Behavioral testing is the gold-standard for assessment of hearing loss and tinnitus.
Turner Scientific offers an unmatched expertise in automated reflex-based behavioral testing to determine hearing thresholds and the presence of tinnitus. Often used as an early tool for assessing auditory function, behavioral testing offers numerous advantages:
- Cost-effective screening done in a “high throughput” manner
- Capable of detecting subtle effects of drug treatment
- Necessary when electrophysiological testing (ABR) is not possible due to potential interactions with drug treatment
- Highly efficient, because it uses a reflex, extensive animal training is not required
Behavioral testing is based on the analysis of each animal’s startle reflex. A loud sound presented to a test animal will elicit a startle response that can be accurately quantified. When a second sound is presented to the animal approximately 100 ms prior to the startle trigger, the degree of startle is reduced (i.e. – inhibited). Essentially, the behavioral audiogram is conducted by altering the pitch and/or intensity of this pre-startle stimulus to assess its ability to inhibit on the actual startle reflex. This method of testing allows for analysis of several auditory dysfunctions, such as hearing loss, hyperacusis, and presbycusis.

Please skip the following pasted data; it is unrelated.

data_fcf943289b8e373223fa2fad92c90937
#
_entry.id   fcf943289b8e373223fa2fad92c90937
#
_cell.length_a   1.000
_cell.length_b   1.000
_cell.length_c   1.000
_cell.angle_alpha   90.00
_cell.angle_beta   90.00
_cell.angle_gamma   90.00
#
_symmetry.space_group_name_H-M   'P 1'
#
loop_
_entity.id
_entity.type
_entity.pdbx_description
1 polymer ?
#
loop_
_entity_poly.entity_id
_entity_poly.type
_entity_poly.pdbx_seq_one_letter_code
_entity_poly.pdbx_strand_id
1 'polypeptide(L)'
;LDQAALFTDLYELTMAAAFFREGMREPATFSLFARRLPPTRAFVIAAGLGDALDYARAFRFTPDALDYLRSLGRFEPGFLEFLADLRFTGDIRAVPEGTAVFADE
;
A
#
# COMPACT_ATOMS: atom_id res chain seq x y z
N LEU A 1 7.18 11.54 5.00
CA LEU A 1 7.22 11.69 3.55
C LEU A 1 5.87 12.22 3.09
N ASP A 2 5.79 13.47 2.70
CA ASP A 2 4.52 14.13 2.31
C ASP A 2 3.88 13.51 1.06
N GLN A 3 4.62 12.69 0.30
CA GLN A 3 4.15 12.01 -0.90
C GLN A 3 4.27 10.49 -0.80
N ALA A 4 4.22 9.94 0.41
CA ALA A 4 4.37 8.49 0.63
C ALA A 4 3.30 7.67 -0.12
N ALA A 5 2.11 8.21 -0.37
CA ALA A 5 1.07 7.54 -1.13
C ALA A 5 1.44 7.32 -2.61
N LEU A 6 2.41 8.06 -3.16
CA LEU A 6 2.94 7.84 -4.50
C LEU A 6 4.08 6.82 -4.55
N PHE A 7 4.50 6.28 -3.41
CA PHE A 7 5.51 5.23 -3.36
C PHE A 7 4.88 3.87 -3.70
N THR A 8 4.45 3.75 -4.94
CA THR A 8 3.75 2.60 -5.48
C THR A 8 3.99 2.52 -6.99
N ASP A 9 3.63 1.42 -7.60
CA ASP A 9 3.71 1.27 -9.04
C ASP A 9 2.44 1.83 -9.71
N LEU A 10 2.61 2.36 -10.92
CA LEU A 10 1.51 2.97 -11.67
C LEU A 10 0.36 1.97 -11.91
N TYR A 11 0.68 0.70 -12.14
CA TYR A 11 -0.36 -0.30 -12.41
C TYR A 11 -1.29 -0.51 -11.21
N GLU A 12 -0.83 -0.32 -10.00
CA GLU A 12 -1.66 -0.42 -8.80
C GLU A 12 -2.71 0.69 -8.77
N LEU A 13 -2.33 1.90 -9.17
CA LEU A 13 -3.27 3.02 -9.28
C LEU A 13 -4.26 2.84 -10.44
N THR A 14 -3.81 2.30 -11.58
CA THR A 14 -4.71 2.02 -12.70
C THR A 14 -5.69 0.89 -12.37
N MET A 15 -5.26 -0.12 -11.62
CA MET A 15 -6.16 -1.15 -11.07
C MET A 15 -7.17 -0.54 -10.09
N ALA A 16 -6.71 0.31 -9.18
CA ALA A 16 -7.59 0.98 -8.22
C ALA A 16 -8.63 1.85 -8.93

Alternatively, rather than delivering a pre-pulse of sound prior to the startle trigger, a pre-pulse gap in background noise can be presented to evaluate the presence of tinnitus. Much like the pre-pulse stimulus described above, a period of silence against a continuous background noise can also inhibit the startle reflex in normal hearing animals. Using this technique, a brief period of silence is presented to an animal approximately 100 ms prior to the startle trigger. If the animal is experiencing tinnitus, its brain will not be as effective at processing the silent cue, and the subsequent startle reflex will not be inhibited effectively. This objective technique to evaluate tinnitus was co-invented by Jeremy Turner and is now one of the most widely used methods for tinnitus measurement in laboratory animals around the word Turner et al, 2006).
Turner, J.G., Brozoski, T.J., Bauer, C.A., Parrish, J.L., Myers, K., Hughes, L.F., & Caspary, D.M. (2006). Gap detection deficits in rats with tinnitus: a potential novel screening tool. Behavioral Neuroscience, 120(1), 188-195.